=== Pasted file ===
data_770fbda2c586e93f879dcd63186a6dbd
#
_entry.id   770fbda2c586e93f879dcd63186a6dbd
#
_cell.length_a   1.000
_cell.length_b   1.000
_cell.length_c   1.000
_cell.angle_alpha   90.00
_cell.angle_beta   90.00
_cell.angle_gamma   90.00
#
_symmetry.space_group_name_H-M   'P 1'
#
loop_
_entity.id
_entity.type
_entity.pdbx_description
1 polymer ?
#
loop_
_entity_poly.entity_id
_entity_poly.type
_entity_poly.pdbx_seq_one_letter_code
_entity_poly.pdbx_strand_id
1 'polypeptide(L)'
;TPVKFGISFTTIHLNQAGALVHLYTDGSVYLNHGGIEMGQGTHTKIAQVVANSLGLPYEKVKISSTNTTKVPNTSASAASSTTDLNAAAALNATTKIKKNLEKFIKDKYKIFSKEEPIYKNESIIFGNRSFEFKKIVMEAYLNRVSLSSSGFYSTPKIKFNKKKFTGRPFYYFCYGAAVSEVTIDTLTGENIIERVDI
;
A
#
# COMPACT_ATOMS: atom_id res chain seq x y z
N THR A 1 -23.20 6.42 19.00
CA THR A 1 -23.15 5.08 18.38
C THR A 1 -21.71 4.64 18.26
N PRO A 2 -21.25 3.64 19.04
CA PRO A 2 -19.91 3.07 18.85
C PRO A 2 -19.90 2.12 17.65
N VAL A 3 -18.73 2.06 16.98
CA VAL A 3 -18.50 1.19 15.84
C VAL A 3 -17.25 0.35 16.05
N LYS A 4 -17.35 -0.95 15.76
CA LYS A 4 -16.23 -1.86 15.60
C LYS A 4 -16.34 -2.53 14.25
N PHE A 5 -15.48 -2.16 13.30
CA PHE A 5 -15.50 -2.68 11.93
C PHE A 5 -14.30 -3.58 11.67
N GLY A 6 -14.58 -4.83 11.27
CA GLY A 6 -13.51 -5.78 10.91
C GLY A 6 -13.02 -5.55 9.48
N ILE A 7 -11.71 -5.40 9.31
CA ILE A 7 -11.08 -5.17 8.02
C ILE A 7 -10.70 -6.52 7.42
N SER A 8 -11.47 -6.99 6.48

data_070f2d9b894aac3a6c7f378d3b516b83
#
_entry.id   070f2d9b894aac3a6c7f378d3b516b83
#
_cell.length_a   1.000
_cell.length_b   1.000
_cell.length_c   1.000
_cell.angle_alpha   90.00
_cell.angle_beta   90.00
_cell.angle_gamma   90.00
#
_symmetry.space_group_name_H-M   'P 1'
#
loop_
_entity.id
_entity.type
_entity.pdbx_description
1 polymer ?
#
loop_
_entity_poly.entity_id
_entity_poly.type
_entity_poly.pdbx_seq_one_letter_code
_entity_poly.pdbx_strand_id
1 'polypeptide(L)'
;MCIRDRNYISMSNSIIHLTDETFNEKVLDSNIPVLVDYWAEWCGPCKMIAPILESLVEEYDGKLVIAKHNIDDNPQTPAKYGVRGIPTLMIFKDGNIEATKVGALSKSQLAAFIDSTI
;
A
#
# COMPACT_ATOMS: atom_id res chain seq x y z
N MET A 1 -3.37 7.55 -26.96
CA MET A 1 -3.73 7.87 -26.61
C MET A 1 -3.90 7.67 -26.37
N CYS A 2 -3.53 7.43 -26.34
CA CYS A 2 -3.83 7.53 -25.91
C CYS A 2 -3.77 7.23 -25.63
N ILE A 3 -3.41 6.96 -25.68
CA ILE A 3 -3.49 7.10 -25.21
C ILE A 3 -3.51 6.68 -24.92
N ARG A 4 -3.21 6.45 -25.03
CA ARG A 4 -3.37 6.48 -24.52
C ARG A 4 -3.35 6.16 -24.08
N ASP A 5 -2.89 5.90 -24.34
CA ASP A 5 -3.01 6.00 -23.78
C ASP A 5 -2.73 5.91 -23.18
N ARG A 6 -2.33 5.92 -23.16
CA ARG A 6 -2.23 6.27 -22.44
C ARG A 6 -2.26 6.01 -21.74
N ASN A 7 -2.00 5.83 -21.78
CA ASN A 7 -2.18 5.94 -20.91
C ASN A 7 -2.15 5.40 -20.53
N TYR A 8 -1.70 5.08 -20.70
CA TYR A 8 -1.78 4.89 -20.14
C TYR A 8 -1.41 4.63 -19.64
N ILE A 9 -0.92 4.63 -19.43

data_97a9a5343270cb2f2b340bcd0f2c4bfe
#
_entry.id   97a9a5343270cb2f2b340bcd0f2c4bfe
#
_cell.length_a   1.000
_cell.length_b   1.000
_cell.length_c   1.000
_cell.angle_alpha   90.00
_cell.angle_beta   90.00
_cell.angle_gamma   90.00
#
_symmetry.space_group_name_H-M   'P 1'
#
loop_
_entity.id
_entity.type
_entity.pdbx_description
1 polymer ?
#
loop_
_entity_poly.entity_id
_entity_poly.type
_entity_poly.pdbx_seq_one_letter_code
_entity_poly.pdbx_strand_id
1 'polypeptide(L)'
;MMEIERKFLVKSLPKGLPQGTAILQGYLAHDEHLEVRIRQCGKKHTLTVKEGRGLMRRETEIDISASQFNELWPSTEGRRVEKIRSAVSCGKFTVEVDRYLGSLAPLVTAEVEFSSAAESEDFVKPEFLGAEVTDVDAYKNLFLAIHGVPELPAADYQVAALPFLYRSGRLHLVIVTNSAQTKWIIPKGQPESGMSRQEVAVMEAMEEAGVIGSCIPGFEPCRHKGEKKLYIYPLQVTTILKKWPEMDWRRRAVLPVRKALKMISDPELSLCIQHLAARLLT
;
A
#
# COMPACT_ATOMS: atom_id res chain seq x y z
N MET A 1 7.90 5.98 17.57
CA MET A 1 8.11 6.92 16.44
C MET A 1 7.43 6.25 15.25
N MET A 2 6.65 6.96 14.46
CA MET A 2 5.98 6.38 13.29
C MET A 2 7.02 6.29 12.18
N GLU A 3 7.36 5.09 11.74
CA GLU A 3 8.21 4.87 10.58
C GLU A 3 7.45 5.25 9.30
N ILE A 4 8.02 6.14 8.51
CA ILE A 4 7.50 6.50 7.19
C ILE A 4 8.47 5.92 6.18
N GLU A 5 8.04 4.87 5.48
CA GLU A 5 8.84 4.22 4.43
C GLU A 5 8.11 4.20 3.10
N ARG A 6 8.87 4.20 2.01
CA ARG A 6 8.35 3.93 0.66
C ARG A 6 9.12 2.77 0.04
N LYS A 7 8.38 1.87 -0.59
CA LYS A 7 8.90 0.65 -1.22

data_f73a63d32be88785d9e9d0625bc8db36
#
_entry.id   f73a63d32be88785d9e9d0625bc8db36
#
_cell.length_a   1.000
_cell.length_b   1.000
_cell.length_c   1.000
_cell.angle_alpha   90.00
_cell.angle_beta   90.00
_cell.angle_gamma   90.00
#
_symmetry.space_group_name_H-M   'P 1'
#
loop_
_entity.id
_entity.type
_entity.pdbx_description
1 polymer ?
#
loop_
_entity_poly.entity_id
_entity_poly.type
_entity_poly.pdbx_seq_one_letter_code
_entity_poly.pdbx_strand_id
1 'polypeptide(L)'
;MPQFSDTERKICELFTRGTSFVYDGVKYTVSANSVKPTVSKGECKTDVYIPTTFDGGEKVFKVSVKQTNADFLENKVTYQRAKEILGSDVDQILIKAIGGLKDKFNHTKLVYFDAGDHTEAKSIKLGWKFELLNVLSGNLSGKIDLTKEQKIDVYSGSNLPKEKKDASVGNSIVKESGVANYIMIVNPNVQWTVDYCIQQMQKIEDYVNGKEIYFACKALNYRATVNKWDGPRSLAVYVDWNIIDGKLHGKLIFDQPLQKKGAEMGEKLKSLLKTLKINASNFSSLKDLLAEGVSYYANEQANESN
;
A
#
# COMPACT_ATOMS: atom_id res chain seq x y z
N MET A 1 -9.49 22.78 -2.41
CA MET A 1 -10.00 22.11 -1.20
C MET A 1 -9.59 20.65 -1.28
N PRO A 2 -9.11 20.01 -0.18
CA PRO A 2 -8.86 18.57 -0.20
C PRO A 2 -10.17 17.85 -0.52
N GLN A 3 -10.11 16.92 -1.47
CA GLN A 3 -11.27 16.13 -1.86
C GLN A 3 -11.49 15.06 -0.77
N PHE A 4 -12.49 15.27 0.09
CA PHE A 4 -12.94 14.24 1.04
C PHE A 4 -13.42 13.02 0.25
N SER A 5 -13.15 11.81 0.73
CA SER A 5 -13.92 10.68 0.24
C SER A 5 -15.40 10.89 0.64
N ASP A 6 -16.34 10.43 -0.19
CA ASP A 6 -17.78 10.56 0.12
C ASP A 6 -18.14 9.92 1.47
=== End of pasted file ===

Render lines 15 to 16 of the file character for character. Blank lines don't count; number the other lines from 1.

_entity.id
_entity.type